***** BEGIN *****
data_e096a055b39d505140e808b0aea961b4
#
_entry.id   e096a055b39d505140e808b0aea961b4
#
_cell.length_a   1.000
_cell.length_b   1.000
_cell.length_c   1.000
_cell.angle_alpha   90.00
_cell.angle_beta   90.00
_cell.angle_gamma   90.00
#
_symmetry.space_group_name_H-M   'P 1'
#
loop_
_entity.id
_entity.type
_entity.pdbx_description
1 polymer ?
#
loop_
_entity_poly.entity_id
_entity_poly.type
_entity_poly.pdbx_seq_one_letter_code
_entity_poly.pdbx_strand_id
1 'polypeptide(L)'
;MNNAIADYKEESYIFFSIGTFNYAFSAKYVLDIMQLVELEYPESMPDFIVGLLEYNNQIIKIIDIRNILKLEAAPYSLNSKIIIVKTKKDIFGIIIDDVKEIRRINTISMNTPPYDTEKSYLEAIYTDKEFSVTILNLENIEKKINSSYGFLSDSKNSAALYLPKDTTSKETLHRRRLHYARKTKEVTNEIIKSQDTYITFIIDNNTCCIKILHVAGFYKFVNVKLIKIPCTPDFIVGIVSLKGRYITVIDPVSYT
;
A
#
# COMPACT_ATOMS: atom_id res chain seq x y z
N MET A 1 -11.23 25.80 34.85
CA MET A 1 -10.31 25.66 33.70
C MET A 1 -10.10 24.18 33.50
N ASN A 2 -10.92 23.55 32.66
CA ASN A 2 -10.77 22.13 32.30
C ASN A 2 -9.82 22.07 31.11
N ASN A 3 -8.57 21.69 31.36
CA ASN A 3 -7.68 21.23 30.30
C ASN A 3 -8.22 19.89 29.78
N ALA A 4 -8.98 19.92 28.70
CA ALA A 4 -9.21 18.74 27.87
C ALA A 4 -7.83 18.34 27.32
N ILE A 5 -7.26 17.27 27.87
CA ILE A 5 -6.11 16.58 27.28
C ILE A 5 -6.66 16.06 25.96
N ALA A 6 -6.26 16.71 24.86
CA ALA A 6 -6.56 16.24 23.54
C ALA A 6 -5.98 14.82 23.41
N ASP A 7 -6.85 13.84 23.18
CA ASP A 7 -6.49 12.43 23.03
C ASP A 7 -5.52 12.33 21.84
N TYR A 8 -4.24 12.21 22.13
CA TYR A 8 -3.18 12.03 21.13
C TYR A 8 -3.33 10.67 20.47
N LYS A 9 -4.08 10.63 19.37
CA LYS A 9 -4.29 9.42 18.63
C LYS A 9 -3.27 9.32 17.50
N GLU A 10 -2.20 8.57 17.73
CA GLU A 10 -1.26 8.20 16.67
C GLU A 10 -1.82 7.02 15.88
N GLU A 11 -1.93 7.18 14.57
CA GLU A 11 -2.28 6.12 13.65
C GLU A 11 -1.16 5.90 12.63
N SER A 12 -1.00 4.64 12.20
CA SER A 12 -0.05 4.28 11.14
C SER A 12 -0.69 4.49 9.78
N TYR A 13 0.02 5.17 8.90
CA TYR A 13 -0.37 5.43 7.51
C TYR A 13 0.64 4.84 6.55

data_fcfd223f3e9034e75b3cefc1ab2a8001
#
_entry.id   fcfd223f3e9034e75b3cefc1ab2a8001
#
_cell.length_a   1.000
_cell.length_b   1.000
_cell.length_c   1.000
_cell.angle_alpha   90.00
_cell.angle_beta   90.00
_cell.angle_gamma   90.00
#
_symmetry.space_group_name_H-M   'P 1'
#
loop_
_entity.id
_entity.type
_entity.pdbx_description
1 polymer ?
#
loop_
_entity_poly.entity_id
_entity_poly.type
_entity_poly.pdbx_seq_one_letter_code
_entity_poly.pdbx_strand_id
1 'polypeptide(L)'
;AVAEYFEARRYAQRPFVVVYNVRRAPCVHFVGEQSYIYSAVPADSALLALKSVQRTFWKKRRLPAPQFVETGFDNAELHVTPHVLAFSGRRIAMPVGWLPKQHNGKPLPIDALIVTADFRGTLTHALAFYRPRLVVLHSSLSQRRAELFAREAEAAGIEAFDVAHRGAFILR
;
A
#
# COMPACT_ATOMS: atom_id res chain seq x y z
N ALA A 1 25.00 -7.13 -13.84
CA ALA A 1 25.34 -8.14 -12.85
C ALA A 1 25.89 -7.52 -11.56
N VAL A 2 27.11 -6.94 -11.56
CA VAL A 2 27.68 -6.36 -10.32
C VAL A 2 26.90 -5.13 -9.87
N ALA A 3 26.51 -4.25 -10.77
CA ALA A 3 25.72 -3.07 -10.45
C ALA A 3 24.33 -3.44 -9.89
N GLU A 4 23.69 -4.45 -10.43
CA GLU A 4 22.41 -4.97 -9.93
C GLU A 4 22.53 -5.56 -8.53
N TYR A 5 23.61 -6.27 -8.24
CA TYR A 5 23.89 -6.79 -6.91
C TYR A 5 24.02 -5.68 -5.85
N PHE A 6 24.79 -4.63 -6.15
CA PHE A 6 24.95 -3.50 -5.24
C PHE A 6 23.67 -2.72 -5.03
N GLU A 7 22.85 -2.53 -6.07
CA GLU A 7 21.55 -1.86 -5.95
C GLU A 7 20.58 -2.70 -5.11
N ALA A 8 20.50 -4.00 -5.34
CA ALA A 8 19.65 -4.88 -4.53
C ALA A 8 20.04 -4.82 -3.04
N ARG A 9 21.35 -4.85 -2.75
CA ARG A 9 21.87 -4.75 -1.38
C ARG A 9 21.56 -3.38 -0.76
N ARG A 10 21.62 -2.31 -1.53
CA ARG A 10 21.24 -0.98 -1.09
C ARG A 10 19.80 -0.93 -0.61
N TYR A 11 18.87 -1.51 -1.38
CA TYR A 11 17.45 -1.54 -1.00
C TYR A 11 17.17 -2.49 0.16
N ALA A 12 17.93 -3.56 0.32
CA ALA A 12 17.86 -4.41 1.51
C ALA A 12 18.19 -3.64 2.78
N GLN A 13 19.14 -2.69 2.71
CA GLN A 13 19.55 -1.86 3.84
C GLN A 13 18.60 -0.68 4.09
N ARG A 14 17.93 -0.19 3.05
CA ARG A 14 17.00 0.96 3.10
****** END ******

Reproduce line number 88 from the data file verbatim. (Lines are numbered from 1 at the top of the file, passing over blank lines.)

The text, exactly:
#